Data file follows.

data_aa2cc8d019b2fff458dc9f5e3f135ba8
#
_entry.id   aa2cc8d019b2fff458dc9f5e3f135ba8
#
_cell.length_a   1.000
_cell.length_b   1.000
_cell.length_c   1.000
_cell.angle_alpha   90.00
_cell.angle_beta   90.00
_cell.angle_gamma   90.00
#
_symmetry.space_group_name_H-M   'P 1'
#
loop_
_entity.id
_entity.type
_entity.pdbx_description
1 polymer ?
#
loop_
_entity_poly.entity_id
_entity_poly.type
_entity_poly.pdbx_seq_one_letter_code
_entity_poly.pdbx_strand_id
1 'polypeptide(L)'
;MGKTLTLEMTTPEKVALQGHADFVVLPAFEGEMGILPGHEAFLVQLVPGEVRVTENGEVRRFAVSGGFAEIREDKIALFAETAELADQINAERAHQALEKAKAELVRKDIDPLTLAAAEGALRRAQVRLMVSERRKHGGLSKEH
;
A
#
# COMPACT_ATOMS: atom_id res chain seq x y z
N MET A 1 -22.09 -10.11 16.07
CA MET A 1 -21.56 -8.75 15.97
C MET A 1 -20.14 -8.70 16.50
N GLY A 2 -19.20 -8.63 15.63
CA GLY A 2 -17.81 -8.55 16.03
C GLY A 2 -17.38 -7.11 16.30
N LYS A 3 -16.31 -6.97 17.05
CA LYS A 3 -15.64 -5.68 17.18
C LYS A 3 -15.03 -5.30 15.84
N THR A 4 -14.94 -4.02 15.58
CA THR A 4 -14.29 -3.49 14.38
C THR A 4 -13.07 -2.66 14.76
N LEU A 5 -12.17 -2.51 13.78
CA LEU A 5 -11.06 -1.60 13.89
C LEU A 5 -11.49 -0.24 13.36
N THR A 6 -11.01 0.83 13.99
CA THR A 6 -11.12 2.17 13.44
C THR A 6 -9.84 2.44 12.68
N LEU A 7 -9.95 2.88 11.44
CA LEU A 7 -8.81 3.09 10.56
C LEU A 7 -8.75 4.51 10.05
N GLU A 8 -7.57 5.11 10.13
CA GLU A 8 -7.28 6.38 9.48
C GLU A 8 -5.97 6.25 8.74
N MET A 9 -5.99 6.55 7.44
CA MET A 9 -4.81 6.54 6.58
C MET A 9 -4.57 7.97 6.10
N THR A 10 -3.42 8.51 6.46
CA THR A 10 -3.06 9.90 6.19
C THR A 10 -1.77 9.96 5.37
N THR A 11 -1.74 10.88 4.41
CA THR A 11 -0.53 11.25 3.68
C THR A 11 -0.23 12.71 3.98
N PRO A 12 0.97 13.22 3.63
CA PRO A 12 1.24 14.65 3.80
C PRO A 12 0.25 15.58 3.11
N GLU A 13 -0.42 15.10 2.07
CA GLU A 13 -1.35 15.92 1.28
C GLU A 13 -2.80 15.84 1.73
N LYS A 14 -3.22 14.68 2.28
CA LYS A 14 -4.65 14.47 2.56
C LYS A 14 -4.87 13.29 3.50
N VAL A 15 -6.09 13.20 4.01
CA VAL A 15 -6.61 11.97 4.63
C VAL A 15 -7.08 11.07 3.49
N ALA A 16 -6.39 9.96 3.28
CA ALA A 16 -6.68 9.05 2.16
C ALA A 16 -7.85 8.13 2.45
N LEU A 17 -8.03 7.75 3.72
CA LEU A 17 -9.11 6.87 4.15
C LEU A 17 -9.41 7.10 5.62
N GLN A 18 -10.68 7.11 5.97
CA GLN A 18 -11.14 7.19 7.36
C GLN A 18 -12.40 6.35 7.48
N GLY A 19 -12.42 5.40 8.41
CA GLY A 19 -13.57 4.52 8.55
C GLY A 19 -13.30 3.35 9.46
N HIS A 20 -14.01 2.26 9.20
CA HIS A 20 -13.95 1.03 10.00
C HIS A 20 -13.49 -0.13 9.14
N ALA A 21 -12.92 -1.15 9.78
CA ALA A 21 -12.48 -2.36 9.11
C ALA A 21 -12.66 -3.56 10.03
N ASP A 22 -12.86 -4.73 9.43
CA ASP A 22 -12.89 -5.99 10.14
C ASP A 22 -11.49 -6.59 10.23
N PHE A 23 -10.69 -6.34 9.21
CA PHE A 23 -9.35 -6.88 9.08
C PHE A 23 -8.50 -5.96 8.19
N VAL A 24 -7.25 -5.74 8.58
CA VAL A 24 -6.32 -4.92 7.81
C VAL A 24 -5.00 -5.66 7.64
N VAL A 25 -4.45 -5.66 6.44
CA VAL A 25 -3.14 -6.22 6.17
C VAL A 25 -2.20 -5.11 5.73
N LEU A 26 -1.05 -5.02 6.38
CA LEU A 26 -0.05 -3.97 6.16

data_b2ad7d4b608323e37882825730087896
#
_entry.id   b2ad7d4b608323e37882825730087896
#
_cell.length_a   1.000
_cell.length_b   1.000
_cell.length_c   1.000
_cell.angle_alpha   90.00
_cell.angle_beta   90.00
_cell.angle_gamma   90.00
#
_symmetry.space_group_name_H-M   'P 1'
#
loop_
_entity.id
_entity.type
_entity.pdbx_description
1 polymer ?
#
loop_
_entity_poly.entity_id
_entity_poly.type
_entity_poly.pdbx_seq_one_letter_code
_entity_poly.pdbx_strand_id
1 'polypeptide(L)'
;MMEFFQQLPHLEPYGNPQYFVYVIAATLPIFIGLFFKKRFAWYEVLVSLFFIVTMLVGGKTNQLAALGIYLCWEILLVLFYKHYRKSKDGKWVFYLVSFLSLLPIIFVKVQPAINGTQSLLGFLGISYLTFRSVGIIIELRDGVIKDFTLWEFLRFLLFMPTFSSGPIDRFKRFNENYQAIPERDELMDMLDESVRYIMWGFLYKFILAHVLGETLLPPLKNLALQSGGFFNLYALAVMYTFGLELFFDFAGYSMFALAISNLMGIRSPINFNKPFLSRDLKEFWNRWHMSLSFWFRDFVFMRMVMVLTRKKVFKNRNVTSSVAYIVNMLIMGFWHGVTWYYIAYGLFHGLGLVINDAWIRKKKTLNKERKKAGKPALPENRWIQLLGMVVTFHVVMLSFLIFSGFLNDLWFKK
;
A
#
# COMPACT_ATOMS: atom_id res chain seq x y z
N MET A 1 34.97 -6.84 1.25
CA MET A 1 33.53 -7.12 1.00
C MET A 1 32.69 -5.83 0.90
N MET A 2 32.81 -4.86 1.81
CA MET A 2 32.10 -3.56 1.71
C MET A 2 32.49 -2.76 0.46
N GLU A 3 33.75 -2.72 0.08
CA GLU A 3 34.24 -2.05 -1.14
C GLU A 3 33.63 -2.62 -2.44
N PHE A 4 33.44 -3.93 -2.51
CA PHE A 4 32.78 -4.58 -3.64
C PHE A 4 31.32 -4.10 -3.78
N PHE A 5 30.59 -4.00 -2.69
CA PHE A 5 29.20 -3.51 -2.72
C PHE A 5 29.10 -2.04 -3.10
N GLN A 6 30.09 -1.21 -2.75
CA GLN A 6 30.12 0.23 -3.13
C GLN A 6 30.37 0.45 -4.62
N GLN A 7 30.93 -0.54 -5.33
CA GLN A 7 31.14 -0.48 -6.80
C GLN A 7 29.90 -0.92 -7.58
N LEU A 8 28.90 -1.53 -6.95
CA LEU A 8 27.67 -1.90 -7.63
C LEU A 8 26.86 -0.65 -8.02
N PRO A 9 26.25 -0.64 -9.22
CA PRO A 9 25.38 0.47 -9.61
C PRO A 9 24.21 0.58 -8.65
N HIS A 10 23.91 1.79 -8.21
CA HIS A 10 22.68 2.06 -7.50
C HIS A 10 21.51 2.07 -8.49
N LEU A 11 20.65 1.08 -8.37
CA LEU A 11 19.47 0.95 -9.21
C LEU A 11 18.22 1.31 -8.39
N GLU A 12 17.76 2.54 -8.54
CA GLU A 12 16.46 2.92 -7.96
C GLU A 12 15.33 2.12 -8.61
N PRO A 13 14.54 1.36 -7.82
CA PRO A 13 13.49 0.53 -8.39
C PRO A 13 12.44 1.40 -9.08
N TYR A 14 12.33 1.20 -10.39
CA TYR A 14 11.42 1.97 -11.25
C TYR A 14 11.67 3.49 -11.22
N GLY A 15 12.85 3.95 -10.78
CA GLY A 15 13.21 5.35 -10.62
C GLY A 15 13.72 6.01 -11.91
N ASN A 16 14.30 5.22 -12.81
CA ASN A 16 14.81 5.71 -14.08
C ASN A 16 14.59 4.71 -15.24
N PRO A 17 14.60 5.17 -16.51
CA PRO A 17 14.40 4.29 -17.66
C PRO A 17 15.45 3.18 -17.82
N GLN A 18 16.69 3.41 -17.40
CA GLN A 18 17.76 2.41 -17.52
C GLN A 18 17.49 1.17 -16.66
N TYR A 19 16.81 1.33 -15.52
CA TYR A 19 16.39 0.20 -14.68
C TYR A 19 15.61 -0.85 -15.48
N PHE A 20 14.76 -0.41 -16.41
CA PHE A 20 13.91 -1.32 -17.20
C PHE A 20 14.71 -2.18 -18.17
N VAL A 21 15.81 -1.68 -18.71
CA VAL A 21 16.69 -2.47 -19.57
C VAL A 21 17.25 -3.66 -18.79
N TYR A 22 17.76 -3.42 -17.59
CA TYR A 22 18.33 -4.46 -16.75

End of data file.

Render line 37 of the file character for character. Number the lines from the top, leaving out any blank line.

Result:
N LYS A 3 -16.31 -6.97 17.05